Fairvote.org is currently undergoing an upgrade, and some features may not be working as usual. We apologize for any inconvenience, and expect to be back at full capacity soon.

Not Your Parents' Presidential Elections: The Decline of Swing States, 1960-2008

// Published June 13, 2011

Summary: American presidential elections have undergone a dramatic change in recent decades.The number of swing states (which are states defined as projected to be won by less than 10% in elections in which the major parties candidates split the national popular vote) has dropped sharply, especially since 1988 and especially among our nation's largest and smallest states.

For example, only one of the 13 smallest states and only four of the 27 smallest states were swing states in 2008, much fewer than in the 1980s. We don't see this imbalance changing soon -- indeed, in 2008 only three of the smallest 13 states were within even a 15% partisanship disparity.

Furthermore, at the other end of the population spectrum in our 11 largest population states,, fewer than half were swing states in 2004 and 2008 -- down from 10 out of 11 of these states in the 1960 and the 1976 presidential elections and 8 of these states in 1988.

Looking forward, none of the 2008 non-swing states are expected to become swing states in 2012, yet some 2008 swing states may well move to non-swing state status. This decline would continue a 50-year trend summarized here.

Swing States (within 9%) by # 2008 Electoral Votes, 1960-2008*

Year

2008 Electoral Vote
15 or more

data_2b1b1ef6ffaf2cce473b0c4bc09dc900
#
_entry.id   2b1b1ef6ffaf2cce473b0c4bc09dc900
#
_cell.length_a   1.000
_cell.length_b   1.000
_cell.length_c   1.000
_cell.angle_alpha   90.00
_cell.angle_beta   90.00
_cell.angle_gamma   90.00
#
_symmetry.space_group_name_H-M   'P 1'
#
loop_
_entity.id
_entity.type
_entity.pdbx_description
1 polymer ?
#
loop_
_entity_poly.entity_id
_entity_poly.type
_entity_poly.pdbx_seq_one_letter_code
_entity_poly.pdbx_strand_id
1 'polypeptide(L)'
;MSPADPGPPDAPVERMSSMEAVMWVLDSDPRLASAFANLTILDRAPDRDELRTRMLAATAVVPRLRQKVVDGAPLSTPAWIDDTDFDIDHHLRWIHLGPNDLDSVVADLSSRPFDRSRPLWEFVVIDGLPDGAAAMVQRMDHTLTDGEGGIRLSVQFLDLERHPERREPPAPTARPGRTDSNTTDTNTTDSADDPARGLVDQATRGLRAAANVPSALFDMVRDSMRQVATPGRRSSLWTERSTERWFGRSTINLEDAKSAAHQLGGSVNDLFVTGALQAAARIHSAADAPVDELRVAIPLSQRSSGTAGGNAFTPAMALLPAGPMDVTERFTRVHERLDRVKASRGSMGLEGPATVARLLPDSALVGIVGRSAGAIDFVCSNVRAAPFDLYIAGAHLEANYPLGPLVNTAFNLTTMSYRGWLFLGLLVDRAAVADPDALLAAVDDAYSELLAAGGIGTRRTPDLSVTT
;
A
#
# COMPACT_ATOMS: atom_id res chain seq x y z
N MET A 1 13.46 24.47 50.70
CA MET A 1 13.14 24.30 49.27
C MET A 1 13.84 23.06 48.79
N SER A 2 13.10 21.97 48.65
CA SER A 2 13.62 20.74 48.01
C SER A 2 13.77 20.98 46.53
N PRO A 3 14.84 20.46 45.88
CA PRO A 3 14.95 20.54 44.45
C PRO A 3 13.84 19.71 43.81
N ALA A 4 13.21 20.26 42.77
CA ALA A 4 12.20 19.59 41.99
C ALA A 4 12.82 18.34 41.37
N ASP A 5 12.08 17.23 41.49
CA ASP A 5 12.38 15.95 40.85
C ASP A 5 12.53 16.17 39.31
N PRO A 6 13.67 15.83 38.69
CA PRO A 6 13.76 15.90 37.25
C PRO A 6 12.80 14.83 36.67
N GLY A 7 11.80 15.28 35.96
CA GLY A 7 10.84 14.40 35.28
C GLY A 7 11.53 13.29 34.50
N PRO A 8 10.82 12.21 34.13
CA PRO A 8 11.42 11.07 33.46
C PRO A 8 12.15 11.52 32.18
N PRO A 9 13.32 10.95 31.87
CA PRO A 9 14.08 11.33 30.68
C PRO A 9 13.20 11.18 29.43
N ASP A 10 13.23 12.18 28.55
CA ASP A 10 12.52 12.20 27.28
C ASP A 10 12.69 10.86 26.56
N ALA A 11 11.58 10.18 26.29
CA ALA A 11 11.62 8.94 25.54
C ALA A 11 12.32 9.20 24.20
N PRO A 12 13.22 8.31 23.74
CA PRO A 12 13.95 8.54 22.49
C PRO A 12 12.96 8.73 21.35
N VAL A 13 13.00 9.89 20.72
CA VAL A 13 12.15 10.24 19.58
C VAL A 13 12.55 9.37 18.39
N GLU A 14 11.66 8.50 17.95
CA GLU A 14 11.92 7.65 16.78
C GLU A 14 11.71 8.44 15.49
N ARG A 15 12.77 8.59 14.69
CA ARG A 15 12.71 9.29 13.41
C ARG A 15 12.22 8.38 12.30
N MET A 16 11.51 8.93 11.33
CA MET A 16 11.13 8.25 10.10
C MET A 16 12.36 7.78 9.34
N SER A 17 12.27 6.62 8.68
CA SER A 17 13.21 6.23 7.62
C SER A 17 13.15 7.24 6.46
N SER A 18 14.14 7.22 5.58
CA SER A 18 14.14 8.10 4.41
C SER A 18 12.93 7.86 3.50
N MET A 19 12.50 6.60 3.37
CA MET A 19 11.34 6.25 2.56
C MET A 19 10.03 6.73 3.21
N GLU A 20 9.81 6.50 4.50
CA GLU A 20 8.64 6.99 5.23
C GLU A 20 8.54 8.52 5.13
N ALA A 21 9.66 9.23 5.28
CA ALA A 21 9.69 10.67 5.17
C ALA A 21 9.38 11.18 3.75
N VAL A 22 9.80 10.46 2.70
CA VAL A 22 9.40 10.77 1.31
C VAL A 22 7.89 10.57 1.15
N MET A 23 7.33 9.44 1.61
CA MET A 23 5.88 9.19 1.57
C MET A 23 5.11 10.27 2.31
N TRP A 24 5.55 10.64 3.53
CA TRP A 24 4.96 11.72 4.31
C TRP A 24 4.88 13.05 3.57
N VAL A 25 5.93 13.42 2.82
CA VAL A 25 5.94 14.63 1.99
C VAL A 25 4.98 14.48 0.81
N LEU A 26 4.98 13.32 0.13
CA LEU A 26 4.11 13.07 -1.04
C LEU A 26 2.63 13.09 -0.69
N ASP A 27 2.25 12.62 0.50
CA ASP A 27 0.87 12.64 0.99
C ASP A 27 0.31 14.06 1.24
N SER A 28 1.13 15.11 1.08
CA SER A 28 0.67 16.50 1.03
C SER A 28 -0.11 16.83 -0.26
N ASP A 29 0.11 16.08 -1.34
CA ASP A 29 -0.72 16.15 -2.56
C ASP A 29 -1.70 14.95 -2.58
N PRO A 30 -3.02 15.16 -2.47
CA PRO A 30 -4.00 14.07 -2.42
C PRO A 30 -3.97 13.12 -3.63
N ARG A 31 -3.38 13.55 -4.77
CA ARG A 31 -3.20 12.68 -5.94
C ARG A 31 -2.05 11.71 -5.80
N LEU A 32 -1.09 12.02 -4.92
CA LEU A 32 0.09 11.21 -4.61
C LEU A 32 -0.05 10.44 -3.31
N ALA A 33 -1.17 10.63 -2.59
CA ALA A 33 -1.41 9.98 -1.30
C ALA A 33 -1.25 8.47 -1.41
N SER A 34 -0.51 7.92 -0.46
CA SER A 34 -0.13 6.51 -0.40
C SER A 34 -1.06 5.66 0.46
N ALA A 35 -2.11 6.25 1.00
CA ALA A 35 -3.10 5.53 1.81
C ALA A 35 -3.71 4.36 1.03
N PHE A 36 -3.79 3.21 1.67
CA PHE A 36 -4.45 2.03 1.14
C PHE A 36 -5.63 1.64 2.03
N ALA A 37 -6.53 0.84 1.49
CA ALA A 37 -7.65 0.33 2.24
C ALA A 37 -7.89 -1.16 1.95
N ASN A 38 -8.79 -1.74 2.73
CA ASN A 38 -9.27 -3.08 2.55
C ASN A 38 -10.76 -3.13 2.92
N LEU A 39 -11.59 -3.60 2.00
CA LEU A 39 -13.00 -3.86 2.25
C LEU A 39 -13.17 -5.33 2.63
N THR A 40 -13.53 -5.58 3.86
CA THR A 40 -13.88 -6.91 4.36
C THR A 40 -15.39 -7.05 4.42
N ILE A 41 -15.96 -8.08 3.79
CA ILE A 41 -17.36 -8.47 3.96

2008 Electoral Votes
9 to 14 
2008 Electoral Votes 
5 to 8
2008 Electoral Votes
4 or less 
Total
2008  5 of 11 states
 6 of 13 states
 3 of 14 states
 1 of 13 states
15
2004  4 of 11  6 of 13  5 of 14  1 of 13  16
1988  8 of 11  4 of 13  8 of 14  6 of 13  26
1976  10 of 11  6 of 13  8 of 14  5 of 13  29
1960  10 of 11  7 of 13  8 of 14  6 of 13 31
*Washington, D.C. is included in all years except 1960

Partisanship Disparity (P), All States, 1960-2008*

Year P=<9% 9%<P<20% P>=20% Notes
2008 15 19 17 13R & 4D landslide states
2004 16 20 15 10R & 5D landslide states
1988 27 22 2 1R & 1D landslide states
1976 29 14 8 5R & 3D landslide states
1960 31 13 6 2R & 4D landslide states

*Washington, D.C. is included in all years except 1960


Of 11 largest population states with 15 or more electors in 2008

  • 2008: 5 states within 9% partisan division (FL,NC, NJ, OH, PA)
  • 2004: 4 states within 9% partisan division (FL, MI, OH, PA)
  • 1988: 8 states within 9% partisan division
  • 1976: 10 states within 9% partisan division (all but GA)
  • 1960: 10 states within a 9% partisan division (all but GA)
  •  

    Of 13 mid-sized states with 9 to 14 electors in 2008

  • 2008: 6 states within 9% partisan division (VA,IN,MO,MN,WI,CO)
  • 2004: 6 states within 9% partisan division
  • 1988: 5 states within 9% partisan division
  • 1976: 6 states within 9% partisan division
  • 1960: 7 states within 9% partisan division
  •  

    Of 14 smaller mid-sized states with 5 to 8 electors in 2008

  • 2008: 3 states within 9% partisan division (NM,IA,NV)
  • 2004: 5 states within 9% partisan division
  • 1988: 8 states within 9% partisan division
  • 1976: 8 states within 9% partisan division
  • 1960: 8 states within 9% partisan division
  •  

    Of 13 smallest population states (including DC except in 1960) with 4 or fewer electors in 2008

  • 2008: 1 state within 9% partisan division (NH /Only 2 more within 15%)
  • 2004: 1 state within 9% partisan division (NH / Only 3 more within 15%)
  • 1988: 6 states within 9% partisan division
  • 1976: 5 states within a 9% partisan division
  • 1960: 6 states within a 9% partisan division
  •